We’ve all been to the eternal meeting with the dull presentation. These four tips can keep those disruptions from killing agencies’ collaborative vibes.

Innovative companies rely on its employees to collaborate to edge out a competitor, crack a problem or simply, stay alive. However, it’s shocking how the most innocuous and well-meaning practices can undermine best efforts and at worst, crush valuable employees.

Despite this, somehow people continue to put up with them. Excuses become the toxic crutches that destroy lean muscle and turn them to fat.

Here are four things to recognize, and ways to put an end to them:

1. Poor presentations

We’ve all suffered these. The slides don’t stop, the text is small and the bullets go on for days – and not one sticks. The presenter offers nothing but narration.

Instead: Ask for materials to be distributed in advance and turn the presentation “meeting” into a working session to solve the problem, brainstorm solutions, or do the work. Amazon has perfected this and by any standard of measure, they’re doing fine.

2. Unclear meetings

There’s a joke that goes, “It takes dozens of approvals to buy a $99 piece of software but it’s trivial to burn $2,400 by calling a meeting with a dozen folks who should be doing work and billing the client $200 an hour.” It’s an expensive joke, and not really that funny.

We’ve all been through this, too: 60 minutes (30 if you’re lucky; 90 to 120 if you’re not) of sitting in a room discussing stuff in circles or having someone go line-by-line through a spreadsheet on a screen. Again, it doesn’t have to be this way.


Instead: Ask for details when receiving a meeting request. If the organizer can’t provide them, feel free to decline the meeting. Trust me, you won’t be (Read more...) much.

Finally, when you’re in the actual meeting, always ask for next steps before leaving and make sure that they are clearly assigned with dates. This way, even if notes aren’t disseminated in a timely fashion (shame on you, meeting organizer!) everyone knows what to do.

3. Collaborating via email

This one is particularly egregious in how insidious and destructive it can be. If it’s not the unending stream of “Thank you” reply-alls, it’s the “Sorry, forgot the attachment” email.

Email is simply the worst collaboration tool. Someone gets left off the chain and is added after much discussion, only to be left off again because someone replied to an older message.

Worse, contradicting responses to a document get back to the sender leaving them to figure out which one to keep and which one to not. There’s also the attention fragmentation. A ping here, a ding there, next thing you know you’re triaging your mailbox just to stay afloat as opposed to doing work.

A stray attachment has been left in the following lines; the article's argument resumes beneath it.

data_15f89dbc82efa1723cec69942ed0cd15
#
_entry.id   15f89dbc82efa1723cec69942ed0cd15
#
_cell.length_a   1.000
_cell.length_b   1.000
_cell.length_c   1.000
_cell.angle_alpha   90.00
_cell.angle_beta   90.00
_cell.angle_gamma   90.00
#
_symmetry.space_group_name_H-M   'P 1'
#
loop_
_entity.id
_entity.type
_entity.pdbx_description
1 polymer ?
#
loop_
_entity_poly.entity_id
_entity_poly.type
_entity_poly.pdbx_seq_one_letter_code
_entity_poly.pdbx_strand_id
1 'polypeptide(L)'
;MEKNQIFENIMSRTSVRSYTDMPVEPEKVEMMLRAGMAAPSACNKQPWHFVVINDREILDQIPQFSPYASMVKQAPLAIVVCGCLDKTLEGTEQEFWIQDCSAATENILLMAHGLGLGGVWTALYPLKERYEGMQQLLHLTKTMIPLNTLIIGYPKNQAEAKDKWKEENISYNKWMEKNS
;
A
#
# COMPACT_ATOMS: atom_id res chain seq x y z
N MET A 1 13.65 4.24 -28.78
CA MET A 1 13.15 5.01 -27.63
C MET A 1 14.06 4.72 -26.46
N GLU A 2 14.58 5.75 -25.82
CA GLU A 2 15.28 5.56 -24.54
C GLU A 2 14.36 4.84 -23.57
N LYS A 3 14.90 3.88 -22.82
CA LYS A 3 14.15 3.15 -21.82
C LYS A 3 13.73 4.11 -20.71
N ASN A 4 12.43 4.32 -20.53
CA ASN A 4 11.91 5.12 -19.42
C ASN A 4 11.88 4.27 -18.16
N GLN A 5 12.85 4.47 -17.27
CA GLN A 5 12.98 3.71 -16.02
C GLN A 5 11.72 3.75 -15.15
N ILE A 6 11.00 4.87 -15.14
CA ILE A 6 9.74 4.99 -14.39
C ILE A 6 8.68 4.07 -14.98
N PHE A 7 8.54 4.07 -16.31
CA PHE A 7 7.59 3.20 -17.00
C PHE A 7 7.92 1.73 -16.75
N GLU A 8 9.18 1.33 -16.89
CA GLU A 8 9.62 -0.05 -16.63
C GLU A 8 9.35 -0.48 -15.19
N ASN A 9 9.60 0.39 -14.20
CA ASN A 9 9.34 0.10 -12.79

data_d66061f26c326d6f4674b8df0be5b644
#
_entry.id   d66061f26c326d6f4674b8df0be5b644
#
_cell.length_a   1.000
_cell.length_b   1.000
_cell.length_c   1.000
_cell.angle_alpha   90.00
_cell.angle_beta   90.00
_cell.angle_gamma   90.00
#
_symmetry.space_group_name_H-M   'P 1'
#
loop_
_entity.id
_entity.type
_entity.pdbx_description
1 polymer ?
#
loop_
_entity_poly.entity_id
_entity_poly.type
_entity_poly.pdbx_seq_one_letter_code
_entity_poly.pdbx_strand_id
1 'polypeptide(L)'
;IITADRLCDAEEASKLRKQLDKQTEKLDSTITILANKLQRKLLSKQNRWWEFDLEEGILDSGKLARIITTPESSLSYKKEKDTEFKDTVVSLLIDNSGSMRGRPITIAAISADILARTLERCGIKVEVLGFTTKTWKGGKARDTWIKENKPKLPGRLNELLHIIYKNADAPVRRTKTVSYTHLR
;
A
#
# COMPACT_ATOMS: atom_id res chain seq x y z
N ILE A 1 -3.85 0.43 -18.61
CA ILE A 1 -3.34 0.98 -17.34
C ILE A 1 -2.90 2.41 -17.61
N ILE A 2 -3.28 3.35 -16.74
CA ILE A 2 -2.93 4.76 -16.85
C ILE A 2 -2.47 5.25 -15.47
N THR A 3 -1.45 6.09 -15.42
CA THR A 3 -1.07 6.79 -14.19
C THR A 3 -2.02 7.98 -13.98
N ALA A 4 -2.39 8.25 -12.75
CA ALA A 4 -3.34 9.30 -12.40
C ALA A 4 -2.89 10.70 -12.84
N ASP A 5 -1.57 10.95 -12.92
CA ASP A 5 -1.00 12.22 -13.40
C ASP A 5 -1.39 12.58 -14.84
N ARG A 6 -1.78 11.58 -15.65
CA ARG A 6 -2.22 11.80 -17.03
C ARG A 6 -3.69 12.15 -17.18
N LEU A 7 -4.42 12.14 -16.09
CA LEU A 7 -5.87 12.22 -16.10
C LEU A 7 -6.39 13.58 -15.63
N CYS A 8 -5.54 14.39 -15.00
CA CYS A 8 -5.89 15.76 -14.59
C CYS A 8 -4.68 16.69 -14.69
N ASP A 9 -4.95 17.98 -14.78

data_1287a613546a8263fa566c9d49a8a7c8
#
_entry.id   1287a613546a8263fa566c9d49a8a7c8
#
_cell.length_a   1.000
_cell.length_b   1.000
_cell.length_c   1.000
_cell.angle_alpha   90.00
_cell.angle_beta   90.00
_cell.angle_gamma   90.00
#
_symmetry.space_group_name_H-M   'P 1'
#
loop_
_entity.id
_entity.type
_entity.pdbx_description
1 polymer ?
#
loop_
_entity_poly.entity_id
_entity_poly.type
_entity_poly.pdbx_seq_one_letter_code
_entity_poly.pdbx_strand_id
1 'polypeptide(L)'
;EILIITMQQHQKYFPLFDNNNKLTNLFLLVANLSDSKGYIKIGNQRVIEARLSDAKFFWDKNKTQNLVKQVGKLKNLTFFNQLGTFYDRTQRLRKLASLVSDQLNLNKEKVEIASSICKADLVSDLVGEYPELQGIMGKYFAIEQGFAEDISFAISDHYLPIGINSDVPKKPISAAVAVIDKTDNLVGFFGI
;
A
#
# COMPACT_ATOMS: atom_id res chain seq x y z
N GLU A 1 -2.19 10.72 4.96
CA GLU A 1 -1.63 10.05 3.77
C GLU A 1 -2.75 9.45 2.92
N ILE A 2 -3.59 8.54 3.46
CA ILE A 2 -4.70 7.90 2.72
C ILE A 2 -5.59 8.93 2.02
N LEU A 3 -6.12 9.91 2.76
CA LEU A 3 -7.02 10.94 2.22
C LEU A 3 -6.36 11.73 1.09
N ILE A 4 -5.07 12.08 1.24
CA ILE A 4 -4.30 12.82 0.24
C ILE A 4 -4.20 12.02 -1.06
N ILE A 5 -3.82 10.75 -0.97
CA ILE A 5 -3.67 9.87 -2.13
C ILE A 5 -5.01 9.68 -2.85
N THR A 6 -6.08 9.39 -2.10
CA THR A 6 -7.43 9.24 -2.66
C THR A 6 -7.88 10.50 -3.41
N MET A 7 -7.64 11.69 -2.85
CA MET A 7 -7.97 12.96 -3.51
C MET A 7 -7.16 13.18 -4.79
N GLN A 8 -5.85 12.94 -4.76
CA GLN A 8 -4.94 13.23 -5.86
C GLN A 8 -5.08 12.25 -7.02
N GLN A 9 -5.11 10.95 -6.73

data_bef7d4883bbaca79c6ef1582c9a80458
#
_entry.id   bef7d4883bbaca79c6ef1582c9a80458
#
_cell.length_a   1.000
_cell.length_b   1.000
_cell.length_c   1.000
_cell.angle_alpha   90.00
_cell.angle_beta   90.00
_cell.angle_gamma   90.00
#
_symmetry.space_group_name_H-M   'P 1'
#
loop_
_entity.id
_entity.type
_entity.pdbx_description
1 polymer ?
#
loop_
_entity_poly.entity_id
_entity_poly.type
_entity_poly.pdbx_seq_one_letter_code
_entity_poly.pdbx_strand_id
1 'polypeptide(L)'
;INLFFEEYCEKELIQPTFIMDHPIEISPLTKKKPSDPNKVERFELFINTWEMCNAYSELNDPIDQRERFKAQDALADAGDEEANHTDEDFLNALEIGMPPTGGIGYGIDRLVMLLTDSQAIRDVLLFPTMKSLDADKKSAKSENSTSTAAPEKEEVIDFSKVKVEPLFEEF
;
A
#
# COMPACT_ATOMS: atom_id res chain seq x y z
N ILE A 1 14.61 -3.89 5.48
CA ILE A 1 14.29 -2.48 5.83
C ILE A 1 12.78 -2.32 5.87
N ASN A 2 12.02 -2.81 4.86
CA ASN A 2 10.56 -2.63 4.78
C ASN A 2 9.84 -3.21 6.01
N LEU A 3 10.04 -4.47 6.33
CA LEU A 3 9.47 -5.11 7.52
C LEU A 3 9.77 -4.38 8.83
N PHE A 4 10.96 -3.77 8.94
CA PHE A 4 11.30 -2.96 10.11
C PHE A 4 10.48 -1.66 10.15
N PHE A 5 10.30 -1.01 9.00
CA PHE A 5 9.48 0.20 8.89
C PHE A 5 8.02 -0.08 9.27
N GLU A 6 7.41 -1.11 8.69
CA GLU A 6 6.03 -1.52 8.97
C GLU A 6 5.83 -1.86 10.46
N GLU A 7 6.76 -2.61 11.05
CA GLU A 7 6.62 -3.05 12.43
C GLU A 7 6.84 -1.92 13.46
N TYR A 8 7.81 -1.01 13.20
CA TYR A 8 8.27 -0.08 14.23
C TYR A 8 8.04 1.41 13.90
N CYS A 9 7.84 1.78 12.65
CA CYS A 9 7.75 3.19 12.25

Instead: Try and collaborate in person, even if it’s virtual, whenever possible. Get people together and hammer things out. Use any number of the newer tools – Slack, HipChat, a Wiki – to have discussions that allow people to participate based on their own preference. No inboxes get hurt.

Even better, try to hold office hours and separate them from working hours. Make it clear to your coworkers when you’ll be available to discuss things and when you won’t.

4. Information droughts

This is a tactic that can be caustic to not only the project, but also to team morale. It creates a hierarchy of those who know and those who don’t. Information and knowledge becomes a privilege doled out as opposed to a free-flowing resource that empowers anyone who wants to contribute.

I’ve heard the “good intentions” argument where someone simply wants people to focus on what they’re doing and not worry about what’s not relevant. Fair. However, it makes one person the arbiter of what gets shared.

Unless they are all-knowing and an exceptional leader, they are rarely the best judge of who needs (and doesn’t need) what. Worse, when left unchecked, this will quickly kill collaboration and turn everything into a game of control and politics.

Instead: Create a culture where people have free access to information. Of course, sometimes there’s confidential stuff, but let the team know when and why they don’t have access to it. Be transparent about your selective opacity.

In addition, most newer collaboration tools – Slack, again, Basecamp, Confluence – allow for this where documents and data are indexed and searchable by those on the project team with fine-tuned access controls when needed.

A smart person once told me, “Not one of us is as smart as all of us.” Today’s challenges require people to work together like never before. You owe it not only to yourself, but also to the North Star of your project or company to find ways to unlock the full potential of your colleagues by working together, and, yes, collaborating.

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